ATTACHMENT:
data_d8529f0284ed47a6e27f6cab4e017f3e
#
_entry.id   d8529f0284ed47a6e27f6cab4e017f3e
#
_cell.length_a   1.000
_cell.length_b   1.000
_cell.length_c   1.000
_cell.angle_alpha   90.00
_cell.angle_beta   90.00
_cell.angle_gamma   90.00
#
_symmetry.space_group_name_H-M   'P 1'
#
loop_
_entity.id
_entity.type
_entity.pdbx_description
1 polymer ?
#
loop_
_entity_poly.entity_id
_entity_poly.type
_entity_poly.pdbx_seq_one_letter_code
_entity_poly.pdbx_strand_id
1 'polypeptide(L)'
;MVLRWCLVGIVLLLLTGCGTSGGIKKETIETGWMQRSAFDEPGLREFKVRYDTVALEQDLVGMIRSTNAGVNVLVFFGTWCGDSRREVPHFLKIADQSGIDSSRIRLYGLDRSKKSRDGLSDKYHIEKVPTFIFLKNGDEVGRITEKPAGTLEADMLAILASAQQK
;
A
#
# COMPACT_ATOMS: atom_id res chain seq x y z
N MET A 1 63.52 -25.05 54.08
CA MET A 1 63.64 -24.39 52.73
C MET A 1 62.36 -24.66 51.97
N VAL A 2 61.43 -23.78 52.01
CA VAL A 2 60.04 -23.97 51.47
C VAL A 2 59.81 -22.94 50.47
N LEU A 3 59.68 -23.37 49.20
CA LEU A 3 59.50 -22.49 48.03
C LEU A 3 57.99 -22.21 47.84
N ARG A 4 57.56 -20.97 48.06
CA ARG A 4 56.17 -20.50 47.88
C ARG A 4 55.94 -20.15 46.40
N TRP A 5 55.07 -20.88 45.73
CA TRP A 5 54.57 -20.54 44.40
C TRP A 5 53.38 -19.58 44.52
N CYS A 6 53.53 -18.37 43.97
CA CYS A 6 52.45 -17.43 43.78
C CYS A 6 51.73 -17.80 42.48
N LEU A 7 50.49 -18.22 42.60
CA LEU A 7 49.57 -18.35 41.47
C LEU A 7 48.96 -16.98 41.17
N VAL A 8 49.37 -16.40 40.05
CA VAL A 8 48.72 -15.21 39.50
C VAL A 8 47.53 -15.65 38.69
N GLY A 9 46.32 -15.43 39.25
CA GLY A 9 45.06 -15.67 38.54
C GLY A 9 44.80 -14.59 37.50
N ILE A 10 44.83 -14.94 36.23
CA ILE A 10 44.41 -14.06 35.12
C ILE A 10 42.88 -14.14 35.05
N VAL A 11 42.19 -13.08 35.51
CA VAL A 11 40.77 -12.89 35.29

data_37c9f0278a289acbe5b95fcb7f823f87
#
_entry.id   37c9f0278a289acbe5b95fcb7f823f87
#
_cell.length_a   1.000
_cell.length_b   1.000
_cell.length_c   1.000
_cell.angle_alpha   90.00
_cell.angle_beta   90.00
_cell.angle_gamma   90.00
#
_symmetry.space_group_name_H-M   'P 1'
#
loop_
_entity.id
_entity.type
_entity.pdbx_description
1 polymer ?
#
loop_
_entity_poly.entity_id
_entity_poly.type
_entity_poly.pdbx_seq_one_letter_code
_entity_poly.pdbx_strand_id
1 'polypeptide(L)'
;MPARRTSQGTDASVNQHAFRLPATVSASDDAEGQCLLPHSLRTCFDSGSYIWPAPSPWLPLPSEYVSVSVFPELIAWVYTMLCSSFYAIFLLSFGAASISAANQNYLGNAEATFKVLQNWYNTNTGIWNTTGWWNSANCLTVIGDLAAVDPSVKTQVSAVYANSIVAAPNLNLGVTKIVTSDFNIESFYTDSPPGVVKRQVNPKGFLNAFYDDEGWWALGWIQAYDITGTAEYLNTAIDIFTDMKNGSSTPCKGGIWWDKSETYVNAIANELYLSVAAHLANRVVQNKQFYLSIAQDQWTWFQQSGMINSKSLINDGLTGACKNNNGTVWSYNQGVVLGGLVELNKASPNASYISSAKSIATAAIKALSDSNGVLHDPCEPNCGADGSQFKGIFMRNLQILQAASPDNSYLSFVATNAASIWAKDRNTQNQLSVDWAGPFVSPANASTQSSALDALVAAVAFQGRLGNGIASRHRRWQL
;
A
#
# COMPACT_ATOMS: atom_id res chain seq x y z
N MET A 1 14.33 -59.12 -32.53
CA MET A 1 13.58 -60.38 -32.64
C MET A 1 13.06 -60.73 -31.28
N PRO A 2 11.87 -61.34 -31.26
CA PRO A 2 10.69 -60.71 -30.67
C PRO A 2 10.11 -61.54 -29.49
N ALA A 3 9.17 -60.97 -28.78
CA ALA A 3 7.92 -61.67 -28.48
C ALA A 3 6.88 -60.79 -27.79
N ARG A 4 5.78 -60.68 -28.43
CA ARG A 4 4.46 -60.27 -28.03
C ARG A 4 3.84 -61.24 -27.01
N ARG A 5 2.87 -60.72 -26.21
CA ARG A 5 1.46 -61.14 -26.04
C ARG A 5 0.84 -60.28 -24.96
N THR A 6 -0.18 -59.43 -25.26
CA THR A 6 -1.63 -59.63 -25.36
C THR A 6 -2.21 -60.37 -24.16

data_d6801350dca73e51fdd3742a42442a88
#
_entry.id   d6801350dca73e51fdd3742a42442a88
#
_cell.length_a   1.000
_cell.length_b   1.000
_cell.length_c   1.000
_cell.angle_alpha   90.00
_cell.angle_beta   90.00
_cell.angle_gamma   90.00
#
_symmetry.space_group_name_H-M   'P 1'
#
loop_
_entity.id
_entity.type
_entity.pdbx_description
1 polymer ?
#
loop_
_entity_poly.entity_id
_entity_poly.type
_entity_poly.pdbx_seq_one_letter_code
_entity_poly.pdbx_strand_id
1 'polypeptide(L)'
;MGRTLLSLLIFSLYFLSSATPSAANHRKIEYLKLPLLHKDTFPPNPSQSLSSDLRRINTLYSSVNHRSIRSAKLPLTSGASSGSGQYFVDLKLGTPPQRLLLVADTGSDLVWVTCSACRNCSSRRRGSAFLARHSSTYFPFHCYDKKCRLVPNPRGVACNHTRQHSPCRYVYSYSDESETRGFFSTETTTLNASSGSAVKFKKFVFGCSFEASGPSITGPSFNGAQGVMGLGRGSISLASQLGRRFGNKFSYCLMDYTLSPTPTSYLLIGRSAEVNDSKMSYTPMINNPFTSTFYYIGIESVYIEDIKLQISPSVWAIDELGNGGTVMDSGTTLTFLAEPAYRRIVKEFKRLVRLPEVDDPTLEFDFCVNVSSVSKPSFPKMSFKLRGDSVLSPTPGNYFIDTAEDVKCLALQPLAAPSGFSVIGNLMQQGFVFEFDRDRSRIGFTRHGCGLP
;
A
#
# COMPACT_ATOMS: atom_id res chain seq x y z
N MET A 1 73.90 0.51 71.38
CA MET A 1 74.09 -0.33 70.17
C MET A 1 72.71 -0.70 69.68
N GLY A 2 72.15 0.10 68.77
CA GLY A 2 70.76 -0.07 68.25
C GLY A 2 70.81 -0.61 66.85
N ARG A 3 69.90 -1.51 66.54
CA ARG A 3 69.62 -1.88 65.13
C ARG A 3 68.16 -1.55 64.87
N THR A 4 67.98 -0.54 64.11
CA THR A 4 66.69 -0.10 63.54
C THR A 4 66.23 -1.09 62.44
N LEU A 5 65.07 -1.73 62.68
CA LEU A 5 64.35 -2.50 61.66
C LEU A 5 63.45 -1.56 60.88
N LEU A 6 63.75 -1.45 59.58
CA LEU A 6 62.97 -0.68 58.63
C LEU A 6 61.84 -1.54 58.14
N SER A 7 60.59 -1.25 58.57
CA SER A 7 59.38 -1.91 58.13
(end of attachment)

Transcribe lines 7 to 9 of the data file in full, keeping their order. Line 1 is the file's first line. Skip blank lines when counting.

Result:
_cell.length_c   1.000
_cell.angle_alpha   90.00
_cell.angle_beta   90.00